Yankee bond

DEFINITION: The phrase “Yankee bond” refers to a debt instrument issued by a foreign (that is, non-US) government or corporation, which is denominated in US dollars and is traded within the territory of the US.

ETYMOLOGY: The origins of the phrase “Yankee bond” are uncertain.However,one plausible theory attributes the phrase to the London-based investment bank S.G. Warburg & Co., which was engaged during the 1960s in facilitating the issuance of US dollar-denominated bonds by non-US entities for sale in the US.

The English proper noun “Yankee” is attested from the eighteenth century. Its origins are unknown.

The English common noun “bond” is attested from the twelfth century. Its economic sense is closely connected to the basic sense of “restraint,” “fetter,” “band,” or “cord.”

“Bond” derives, via Middle English bond or band, from Old Norse band. The latter is akin to the Old English verb bindan, meaning “to bind.”

USAGE: Despite their foreign origin,Yankee bonds are subject to regulation by the US Securities and Exchange Commission (SEC), under the provisions of Securities Act of 1933.

Yankee bonds are commonly released in “tranches,” that is, distinct segments of a broader debt issuance or structured financial plan. The various tranches may carry different maturity dates, interest rates, and levels of risk.

Yankee-bond offerings may be quite substantial in size, some reaching as high as $1 billion.

Yankee bonds may also take the form of certificates of deposit (CDs). These are CDs issued within the US by a branch or agency of a foreign bank.

Yankee bonds may present a mutually beneficial opportunity both for those issuing the bonds and for investors.

Among the principal potential benefits of Yankee-bond issuers is the chance to secure more affordable financing capital. This is especially true if comparable US bond rates are considerably lower than the prevailing rates in the foreign company’s home country.

The enormous scale of the US bond market, as well as the active engagement of US investors trading in it, also bestow an advantage upon the issuer, especially if the bond offering is of a substantial size.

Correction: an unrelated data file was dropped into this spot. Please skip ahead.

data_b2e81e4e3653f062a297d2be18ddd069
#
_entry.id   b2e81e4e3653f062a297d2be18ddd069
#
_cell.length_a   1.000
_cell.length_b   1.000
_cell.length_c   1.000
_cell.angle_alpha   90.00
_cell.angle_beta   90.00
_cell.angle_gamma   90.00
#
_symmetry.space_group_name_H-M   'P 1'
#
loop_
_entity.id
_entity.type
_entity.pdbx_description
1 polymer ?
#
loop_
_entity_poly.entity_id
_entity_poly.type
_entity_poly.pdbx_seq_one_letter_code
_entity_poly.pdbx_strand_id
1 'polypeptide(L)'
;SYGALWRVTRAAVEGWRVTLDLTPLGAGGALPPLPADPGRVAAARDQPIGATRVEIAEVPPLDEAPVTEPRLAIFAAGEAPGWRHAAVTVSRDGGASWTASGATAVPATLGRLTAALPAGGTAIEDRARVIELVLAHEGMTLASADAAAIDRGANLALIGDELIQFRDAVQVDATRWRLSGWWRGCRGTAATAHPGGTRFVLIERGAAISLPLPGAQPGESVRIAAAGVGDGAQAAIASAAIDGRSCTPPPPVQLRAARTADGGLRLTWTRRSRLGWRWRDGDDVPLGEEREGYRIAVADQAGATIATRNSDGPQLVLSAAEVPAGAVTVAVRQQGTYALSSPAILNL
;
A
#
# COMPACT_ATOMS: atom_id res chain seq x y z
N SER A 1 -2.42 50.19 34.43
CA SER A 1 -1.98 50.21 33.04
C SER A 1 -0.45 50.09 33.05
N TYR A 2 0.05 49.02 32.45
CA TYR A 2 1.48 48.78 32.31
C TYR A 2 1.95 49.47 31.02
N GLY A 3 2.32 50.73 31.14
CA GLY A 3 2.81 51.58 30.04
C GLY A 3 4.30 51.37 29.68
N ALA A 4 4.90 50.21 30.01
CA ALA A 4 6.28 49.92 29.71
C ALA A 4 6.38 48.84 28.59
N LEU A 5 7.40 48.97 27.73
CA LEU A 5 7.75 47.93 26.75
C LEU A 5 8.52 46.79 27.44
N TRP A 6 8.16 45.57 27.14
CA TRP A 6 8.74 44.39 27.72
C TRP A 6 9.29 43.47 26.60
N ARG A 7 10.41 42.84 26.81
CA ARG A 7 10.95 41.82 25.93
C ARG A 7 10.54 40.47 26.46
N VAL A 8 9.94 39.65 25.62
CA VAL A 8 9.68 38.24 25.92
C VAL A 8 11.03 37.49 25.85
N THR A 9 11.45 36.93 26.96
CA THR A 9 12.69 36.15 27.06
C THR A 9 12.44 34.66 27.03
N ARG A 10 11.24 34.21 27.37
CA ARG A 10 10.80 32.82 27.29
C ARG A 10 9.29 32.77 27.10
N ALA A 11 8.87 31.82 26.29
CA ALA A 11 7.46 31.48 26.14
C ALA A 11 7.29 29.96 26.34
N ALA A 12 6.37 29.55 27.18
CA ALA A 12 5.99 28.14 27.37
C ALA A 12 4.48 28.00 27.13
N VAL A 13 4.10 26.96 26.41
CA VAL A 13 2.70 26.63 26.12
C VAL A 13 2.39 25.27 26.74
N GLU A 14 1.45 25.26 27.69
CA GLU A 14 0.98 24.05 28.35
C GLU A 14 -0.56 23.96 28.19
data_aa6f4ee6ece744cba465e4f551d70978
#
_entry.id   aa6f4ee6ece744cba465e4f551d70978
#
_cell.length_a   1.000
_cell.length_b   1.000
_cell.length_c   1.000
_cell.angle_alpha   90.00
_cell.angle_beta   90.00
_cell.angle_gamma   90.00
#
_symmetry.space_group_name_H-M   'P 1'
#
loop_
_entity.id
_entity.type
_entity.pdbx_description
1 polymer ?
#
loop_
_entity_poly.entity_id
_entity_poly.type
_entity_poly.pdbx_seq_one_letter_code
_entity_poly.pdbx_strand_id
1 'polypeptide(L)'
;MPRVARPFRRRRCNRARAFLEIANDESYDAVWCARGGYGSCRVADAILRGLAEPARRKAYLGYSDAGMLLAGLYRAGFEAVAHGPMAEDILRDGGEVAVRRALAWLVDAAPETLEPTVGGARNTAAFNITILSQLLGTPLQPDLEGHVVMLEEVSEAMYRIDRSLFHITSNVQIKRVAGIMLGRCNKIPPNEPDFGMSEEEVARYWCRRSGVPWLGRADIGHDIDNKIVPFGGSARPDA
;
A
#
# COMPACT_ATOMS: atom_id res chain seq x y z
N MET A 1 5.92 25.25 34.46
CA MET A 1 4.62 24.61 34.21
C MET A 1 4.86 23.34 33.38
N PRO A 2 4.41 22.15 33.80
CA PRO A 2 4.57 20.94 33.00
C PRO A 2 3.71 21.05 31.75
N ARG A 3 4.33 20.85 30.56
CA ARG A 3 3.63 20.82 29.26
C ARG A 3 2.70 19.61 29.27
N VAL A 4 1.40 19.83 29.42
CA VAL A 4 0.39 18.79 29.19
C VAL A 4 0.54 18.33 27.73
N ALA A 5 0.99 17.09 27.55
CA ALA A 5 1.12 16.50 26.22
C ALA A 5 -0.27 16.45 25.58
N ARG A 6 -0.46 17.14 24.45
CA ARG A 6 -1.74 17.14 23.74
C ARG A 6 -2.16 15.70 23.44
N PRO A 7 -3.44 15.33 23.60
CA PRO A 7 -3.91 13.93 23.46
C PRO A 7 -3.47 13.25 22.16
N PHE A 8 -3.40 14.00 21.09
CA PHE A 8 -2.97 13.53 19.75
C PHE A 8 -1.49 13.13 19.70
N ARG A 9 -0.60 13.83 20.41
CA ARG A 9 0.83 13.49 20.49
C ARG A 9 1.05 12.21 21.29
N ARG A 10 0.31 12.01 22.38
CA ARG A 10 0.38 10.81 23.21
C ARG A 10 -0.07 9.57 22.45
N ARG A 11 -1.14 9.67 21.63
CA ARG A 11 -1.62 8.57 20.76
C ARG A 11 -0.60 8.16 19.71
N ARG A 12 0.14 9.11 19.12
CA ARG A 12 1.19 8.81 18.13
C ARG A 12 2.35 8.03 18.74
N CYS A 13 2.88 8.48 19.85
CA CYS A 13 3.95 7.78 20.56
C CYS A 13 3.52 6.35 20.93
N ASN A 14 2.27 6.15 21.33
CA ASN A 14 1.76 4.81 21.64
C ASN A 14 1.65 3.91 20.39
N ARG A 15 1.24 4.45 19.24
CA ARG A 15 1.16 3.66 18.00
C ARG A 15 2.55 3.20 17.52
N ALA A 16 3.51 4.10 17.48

A major advantage for US investors presented by Yankee bonds is that such bonds frequently offer higher yields than the yields available on comparable, or even lower-rated, bond issues from US issuers.

Another potential advantage is the fact that Yankee bonds offer investors a chance to diversify their bond portfolio with international investments.

Yankee bonds also offer US investors the advantage of investing in foreign corporation bond issues made in the foreign company’s home country. Since Yankee bonds are denominated in US dollars, investing in them virtually eliminates the currency risk commonly associated with foreign bond investments.

Looked at from the other point of view, Yankee bonds may be advantageous for the foreign issuing company for several reasons.

While US regulatory requirements might initially pose some challenges for foreign issuers in terms of obtaining approval for their bond offering, the lending conditions in the US could still be less strict overall than those in the issuer’s own country.

This means that, in spite of the challenges, the greater maneuverability US conditions may provide to the issuer may make Yankee bonds attractive on balance.

In 2003, so-called “reverse Yankee bonds” emerged on the market.

These bonds are typically of very high quality. They are issued by US corporations in foreign (non-US) markets and are denominated in a currency other than the US dollar.

Reverse Yankee bonds are also subject to mandatory registration with the SEC.